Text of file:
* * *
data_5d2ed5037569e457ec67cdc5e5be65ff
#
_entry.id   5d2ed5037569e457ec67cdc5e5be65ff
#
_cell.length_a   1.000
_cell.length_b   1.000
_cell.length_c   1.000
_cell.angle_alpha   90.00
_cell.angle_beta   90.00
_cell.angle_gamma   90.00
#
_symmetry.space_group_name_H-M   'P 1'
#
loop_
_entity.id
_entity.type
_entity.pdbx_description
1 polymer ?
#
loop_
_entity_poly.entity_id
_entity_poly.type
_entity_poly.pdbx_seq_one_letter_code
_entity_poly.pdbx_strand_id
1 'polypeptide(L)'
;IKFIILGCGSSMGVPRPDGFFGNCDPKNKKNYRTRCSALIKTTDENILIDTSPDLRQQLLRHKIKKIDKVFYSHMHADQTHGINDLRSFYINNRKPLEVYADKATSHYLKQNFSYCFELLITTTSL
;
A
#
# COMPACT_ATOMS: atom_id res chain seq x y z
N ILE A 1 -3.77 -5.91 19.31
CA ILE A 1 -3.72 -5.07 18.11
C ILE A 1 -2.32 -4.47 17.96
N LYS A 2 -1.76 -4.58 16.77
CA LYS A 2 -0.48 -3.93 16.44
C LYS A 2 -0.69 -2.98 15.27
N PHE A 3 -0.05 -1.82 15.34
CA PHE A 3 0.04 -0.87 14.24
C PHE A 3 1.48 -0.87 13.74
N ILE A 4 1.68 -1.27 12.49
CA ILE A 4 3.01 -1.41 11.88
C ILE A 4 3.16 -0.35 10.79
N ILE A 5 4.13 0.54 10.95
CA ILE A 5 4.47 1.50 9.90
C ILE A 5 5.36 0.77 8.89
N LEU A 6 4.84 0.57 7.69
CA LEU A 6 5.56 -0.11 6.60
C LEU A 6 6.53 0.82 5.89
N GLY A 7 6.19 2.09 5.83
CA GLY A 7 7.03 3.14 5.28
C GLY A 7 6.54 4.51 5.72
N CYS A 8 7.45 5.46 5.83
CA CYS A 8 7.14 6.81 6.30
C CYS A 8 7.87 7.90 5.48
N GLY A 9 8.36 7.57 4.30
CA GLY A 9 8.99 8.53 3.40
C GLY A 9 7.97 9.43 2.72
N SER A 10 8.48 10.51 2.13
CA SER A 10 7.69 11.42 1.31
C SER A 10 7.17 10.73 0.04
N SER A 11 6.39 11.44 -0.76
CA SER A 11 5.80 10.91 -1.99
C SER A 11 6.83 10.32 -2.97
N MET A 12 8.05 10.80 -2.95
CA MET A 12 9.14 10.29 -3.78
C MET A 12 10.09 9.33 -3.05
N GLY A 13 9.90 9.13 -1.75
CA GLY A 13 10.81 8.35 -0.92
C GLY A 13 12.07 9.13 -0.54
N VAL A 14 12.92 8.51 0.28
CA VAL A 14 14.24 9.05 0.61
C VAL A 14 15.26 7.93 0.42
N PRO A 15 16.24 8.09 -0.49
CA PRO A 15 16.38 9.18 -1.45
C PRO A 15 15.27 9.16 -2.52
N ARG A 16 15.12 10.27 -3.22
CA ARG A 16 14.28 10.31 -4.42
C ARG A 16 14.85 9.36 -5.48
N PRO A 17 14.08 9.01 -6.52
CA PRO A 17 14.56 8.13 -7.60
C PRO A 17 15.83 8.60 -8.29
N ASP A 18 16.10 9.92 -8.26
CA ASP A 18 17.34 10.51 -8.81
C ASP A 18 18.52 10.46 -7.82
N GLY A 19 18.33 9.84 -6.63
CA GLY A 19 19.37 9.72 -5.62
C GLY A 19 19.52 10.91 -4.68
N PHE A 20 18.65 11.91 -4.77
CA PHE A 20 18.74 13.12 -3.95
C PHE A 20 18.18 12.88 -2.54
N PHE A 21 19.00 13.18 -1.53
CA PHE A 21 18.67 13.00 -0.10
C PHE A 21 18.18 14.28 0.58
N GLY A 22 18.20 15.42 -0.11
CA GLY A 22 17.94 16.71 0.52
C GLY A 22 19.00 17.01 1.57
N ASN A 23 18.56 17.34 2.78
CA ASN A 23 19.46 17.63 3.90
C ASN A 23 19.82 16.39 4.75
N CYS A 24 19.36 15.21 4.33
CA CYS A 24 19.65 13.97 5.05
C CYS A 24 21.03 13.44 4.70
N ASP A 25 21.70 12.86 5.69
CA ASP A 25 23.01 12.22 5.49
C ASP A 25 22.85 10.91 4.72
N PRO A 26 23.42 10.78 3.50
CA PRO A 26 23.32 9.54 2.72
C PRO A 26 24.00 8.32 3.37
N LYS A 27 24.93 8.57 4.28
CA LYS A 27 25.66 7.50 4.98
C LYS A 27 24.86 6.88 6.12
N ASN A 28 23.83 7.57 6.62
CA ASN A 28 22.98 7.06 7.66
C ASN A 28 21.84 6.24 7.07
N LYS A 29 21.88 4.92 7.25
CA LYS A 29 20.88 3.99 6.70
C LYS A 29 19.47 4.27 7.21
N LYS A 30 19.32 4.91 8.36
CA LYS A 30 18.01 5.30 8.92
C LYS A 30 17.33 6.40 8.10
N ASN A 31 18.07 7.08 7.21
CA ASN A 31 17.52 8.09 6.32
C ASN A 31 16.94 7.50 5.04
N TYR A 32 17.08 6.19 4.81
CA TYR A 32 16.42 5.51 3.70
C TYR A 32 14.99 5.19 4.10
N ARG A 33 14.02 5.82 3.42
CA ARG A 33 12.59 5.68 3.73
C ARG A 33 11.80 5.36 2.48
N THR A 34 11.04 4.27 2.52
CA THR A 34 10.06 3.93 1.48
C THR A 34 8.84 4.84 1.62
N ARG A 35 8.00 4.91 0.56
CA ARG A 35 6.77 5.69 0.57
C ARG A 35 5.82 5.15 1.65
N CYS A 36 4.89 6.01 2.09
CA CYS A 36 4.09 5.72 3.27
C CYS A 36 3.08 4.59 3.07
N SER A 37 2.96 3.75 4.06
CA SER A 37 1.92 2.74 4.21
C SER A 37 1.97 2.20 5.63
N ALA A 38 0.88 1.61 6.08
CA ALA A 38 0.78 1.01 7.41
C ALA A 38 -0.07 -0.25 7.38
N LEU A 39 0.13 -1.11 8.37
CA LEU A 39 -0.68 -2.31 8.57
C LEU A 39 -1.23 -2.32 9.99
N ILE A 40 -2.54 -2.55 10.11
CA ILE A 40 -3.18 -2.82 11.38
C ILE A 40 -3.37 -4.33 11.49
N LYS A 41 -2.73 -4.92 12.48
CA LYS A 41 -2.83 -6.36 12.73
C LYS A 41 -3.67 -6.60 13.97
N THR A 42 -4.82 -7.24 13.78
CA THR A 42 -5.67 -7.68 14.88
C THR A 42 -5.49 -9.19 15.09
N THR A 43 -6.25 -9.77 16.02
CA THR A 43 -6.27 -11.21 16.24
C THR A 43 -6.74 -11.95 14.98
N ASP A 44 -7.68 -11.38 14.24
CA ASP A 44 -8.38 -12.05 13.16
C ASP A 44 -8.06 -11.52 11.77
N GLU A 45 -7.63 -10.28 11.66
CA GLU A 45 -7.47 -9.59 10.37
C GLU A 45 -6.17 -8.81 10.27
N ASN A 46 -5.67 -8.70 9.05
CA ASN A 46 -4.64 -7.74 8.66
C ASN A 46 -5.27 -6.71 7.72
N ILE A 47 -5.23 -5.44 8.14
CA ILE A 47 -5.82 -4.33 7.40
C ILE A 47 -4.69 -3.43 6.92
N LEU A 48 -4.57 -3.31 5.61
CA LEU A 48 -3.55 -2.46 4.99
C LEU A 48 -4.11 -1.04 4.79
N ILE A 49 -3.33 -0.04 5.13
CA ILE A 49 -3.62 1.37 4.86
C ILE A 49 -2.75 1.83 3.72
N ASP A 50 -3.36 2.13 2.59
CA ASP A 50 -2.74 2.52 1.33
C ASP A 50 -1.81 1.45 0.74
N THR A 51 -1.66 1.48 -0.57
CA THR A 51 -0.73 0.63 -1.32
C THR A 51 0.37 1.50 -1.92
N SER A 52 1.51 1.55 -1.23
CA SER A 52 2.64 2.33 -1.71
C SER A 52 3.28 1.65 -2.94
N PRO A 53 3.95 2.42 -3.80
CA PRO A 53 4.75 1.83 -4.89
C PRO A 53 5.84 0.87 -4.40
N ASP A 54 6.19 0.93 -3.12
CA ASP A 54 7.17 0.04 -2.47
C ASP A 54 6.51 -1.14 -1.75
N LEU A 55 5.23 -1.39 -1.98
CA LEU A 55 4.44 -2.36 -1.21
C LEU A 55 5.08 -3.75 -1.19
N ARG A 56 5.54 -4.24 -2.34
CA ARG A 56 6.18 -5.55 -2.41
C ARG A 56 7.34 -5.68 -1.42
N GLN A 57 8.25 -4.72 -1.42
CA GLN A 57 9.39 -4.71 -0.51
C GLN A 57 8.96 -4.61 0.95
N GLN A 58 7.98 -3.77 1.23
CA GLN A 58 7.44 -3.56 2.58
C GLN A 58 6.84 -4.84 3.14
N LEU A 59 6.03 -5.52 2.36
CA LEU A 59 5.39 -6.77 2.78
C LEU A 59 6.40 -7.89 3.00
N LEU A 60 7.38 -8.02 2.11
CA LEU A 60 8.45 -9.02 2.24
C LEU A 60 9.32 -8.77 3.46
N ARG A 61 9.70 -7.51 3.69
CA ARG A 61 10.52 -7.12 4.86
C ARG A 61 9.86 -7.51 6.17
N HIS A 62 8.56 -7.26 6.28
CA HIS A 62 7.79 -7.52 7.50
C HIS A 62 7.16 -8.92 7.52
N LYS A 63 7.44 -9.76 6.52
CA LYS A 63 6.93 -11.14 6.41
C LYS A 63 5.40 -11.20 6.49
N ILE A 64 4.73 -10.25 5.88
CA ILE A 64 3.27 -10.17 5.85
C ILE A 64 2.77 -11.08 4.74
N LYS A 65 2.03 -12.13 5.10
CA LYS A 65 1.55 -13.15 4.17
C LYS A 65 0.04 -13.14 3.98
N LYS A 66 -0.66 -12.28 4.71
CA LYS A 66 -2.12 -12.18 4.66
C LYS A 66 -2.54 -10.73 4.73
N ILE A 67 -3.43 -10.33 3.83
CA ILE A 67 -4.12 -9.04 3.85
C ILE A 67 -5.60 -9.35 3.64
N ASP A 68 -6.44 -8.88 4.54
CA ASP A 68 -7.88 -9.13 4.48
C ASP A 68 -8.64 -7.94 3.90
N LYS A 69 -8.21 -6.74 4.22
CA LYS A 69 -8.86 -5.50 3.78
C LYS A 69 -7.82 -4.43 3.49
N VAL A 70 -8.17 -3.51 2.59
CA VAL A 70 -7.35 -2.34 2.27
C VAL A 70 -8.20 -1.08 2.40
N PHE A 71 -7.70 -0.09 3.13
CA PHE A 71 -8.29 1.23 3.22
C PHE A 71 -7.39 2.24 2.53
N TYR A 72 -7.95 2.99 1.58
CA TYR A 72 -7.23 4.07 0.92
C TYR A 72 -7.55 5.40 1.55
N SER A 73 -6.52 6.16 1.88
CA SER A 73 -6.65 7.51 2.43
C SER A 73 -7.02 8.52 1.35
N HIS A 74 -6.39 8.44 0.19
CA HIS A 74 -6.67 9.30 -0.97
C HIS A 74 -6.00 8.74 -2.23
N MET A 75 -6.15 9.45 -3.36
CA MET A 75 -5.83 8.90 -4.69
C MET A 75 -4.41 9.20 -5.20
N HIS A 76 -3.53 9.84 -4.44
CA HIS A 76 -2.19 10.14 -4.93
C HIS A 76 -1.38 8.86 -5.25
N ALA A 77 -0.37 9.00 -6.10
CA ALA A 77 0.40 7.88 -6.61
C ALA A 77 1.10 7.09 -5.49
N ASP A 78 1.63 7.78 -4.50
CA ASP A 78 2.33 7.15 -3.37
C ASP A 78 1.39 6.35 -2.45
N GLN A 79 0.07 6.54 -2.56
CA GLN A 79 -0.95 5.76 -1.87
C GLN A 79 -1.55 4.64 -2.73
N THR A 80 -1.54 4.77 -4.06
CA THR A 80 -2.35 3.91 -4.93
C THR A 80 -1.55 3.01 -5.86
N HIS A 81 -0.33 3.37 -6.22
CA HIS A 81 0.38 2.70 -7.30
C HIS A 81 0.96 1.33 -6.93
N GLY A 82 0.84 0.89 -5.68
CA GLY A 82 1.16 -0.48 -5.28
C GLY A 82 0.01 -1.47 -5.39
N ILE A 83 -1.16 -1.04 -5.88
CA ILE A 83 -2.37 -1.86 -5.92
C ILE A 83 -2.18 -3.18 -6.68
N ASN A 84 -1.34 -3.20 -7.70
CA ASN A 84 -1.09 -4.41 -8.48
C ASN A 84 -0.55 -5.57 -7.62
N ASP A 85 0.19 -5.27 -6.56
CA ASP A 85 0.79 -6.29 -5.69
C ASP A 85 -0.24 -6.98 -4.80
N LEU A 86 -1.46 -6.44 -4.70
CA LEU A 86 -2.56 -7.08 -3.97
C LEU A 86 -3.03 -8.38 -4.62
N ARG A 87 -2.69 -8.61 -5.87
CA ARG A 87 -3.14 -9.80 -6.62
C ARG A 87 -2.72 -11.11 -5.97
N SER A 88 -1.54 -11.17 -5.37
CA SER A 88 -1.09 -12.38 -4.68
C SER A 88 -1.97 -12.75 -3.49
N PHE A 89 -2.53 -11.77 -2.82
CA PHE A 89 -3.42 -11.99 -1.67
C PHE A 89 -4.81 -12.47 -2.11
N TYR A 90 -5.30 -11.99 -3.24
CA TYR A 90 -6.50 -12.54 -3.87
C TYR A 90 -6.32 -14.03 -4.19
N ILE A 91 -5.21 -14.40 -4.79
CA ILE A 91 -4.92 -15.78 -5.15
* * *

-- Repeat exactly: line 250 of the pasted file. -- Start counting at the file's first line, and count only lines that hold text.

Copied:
N HIS A 74 -6.39 8.44 0.19